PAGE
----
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These Are the Families of the Ohio Raids

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Last week, a workplace immigration raid in Sandusky, Ohio took away more than 100 mothers and fathers working at two different Corso’s Flower and Garden Centers.  Following are the stories of some of the families affected by the raids.

Donate to help the families here.  Read statements from Ohioans opposed to the raid here.  

Sign the petition calling on DHS Secretary Nielsen to rein in Detroit ICE’s Rebecca Adducci here.

Rodolfo Reyes is a Mexican-born U.S. citizen. For the past six years he has worked at Corso’s Garden Center, where his teenage daughter is also employed. During the raid, agents zip-tied  Reyes and his daughter even though they are both US citizens. The officers, according to Reyes, were “very, very rough.”

Reyes was separated from his daughter when ICE grouped those arrested by gender. When Reyes asked an officer, “Could I see my daughter?” the officer responded with, “Your daughter is not a baby anymore.” He reconnected with his daughter later and discovered she was okay. About the raids Reyes stated, “We should be treated like human beings, not animals. I am a U.S. citizen. But it doesn’t matter where you are or who you are or where you are from. We are supposed to be treated like humans. We shouldn’t be treated like animals. Everybody was running, and they were throwing dogs on the people and pointing guns. That’s ridiculous. That’s too much.”

Johan Alvarez is the 9-year-old son of a worker arrested in the raid. His dad took a photo of himself on the bus, as he was being taken away by Immigration and Customs officers. Most of the kids who lived in the neighborhood are now staying with family and friends, because one or both of their parents were rounded up in the raid.

Litzy Morales is a 17-year-old who was on her second day of work at Corso’s when the raid happened, and was not picked up because she is a U.S. citizen. But her undocumented mother was taken away by ICE agents bearing firearms. Her mother told her, “Don’t cry in front of your siblings. You’re the oldest one. You have to be strong for them.”

Jerry is an 18-year-old U.S. citizen whose mother was taken in the raid, and is now responsible for his younger brother and sister, ages 9 and 12. When he received the call about Corso’s, he rushed over to see his mom, but an agent pulled him over and handcuffed him. Jerry said he had been saving money to go to college by working in construction from a young age. “But now this has happened I’m going to use some of that money to support my brother and sister.”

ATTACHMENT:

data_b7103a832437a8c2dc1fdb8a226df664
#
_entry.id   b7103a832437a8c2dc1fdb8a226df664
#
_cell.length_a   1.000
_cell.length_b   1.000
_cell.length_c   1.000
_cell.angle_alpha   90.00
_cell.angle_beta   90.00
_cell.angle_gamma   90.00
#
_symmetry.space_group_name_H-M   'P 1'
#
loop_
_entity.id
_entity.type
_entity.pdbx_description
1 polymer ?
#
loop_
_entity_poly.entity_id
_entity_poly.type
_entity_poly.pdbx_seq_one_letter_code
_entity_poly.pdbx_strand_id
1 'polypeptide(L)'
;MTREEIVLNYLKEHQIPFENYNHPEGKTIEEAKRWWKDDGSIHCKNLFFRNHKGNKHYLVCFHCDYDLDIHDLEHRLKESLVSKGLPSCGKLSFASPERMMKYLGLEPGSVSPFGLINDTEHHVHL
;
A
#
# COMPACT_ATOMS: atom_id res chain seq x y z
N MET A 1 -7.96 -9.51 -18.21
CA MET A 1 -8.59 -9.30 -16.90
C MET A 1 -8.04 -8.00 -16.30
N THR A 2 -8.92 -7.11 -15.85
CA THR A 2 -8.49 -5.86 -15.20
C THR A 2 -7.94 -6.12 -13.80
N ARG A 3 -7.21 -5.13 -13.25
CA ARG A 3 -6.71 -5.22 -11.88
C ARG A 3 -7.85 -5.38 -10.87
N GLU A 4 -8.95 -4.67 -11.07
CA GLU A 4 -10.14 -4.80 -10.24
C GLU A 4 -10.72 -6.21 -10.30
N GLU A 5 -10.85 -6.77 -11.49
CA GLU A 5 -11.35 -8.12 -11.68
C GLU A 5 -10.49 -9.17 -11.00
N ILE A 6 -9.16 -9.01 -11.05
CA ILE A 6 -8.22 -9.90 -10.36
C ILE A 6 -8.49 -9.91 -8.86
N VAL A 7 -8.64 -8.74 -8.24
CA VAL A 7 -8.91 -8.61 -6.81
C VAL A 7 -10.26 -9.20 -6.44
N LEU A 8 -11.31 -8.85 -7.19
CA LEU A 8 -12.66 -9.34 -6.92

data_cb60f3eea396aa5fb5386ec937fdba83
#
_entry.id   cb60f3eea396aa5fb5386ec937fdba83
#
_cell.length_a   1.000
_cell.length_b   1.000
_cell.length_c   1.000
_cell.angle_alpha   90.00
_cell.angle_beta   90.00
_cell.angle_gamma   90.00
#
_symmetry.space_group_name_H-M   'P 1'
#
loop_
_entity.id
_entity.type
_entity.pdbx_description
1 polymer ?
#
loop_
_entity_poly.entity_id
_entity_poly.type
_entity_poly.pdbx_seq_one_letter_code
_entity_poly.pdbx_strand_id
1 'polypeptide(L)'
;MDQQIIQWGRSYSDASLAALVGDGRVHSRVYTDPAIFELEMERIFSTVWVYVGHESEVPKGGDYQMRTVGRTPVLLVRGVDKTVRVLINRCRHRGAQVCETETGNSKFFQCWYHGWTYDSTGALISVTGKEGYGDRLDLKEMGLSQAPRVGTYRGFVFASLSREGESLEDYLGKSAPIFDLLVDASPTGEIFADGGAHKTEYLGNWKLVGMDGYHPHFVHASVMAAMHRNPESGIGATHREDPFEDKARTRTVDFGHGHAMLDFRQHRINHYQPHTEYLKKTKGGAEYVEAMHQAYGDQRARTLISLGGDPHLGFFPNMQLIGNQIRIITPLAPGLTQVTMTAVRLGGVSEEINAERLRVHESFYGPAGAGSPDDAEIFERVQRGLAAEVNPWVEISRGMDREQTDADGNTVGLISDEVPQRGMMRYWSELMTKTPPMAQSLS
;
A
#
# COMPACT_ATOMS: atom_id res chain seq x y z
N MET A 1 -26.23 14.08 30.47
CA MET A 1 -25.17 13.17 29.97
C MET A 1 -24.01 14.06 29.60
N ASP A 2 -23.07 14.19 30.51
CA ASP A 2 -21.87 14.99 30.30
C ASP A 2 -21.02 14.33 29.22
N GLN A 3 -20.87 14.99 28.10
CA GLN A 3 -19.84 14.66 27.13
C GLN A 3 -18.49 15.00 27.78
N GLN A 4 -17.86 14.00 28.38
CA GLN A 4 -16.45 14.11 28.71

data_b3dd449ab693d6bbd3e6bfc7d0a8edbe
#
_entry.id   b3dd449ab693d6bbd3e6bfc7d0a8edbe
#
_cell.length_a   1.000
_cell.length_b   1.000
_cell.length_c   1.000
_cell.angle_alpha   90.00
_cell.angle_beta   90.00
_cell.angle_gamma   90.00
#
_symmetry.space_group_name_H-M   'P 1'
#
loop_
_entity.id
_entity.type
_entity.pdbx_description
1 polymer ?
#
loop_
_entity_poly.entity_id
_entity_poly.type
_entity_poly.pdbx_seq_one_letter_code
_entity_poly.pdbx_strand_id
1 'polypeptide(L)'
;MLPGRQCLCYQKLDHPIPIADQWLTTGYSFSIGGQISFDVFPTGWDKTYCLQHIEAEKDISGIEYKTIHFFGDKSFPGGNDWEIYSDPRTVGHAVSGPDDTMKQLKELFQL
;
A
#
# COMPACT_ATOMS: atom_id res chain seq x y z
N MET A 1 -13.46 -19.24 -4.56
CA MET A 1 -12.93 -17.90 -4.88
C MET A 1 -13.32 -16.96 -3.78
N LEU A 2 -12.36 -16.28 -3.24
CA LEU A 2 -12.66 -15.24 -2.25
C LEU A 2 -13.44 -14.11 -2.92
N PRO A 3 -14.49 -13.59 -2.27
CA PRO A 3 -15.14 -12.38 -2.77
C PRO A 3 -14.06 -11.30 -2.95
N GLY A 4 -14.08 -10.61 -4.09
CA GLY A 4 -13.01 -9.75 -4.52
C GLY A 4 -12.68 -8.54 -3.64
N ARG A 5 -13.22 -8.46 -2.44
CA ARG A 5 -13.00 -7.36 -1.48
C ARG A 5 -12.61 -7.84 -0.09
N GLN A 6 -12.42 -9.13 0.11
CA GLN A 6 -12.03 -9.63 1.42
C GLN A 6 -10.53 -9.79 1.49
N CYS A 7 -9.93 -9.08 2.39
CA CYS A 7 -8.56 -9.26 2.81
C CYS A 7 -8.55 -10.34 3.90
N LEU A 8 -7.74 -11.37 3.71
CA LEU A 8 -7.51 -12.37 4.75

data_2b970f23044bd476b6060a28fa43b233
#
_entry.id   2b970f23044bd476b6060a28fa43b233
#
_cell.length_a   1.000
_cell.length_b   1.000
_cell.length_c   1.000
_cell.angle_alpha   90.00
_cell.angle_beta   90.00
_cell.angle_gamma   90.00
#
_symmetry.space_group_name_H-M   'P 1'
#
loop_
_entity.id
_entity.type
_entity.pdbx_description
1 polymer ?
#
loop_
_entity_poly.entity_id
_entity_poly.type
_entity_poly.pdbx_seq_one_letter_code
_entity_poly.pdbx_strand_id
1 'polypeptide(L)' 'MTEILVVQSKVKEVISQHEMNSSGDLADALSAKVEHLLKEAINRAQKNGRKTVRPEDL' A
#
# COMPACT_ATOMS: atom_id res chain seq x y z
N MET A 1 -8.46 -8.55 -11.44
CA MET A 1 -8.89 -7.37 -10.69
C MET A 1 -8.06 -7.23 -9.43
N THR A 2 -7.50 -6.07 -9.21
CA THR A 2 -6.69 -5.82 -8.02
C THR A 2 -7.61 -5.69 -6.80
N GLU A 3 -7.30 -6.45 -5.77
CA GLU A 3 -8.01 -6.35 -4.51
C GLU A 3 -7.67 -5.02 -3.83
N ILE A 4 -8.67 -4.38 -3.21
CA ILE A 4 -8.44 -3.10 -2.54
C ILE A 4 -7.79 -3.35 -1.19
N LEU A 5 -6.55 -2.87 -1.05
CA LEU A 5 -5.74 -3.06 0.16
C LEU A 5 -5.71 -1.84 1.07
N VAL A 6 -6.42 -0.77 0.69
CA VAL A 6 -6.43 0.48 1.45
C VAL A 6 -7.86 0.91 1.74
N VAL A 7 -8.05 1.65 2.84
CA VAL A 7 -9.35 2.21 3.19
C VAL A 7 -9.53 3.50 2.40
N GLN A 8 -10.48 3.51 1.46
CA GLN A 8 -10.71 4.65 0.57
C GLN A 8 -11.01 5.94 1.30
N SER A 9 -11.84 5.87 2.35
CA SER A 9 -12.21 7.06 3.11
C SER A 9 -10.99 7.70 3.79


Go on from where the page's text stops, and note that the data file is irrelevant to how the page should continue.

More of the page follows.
Flor is a high school student whose mother was arrested. As she said, “I was at work. I was getting phone calls and messages from her. I felt bad because I couldn’t answer the phone because I was too busy working. I finally called her back and she was yelling and screaming: ‘They took me! They took me! Immigration got me!’”

Juan Perez received a call at 4 a.m. from his brother, saying he was being deported. Less than 48 hours had passed since his brother was picked up at Corso’s.

Another Juan Perez is a 15-year-old who lives in the Jefferson Street mobile home park community, whose mother was taken. His father, separately from the raid at Corso’s, is also facing deportation. As he said, “It’s not just me; I have a 13-year-old brother and a 9-year-old sister. If [my parents] get deported, we might have to go into foster care or be sent back to Mexico. … Life in Mexico is hard.” Hesaid he misses his mother and said “it’s so hard” without her. “I love her. She’s my mother. I need her. I don’t want to lose my mom. It’s so hard.”

Saira Hernandez’s son was taken in the raid, and now she is afraid for the rest of her family. “We can’t call the doctor or go to the police,” she said.

Jimmy Rodriguez is an 18-year-old Dreamer and DACA recipient whose father was taken in the raid. Three hours after the raid, Jimmy was back working his job at Corso’s at his father’s urging. He says his father’s responsibilities are now his, and that he must now take care of his mom and siblings, working 17-hour shifts at Corso’s to do so.

Amanda was detained by ICE, forced to wear an ankle monitor, and will have to face a judge in the coming days. She’s been hoping to reunite with family and friends, but many of them have been detained and not returned.

Meyela’s husband was arrested in the raid, and she has three young children, the youngest of whom is only three months old. “This is an injustice,” she told Spanish-language outlet Telemundo, “because we are here working. My husband doesn’t have a criminal record.”

Rosa Ramos’s stepfather was taken into custody. She asked her stepdad if they were going to take his cellphone away. He replied, “No, but it will run out of battery. If I don’t see you guys anymore, I love you guys. Please take care of my kids.” She doesn’t know where he’s been taken since the raid. As she explained about why he came to America: “Most immigrants come here for a better life. Come here to work and provide for their family that they have in Mexico. For their children that they have here.”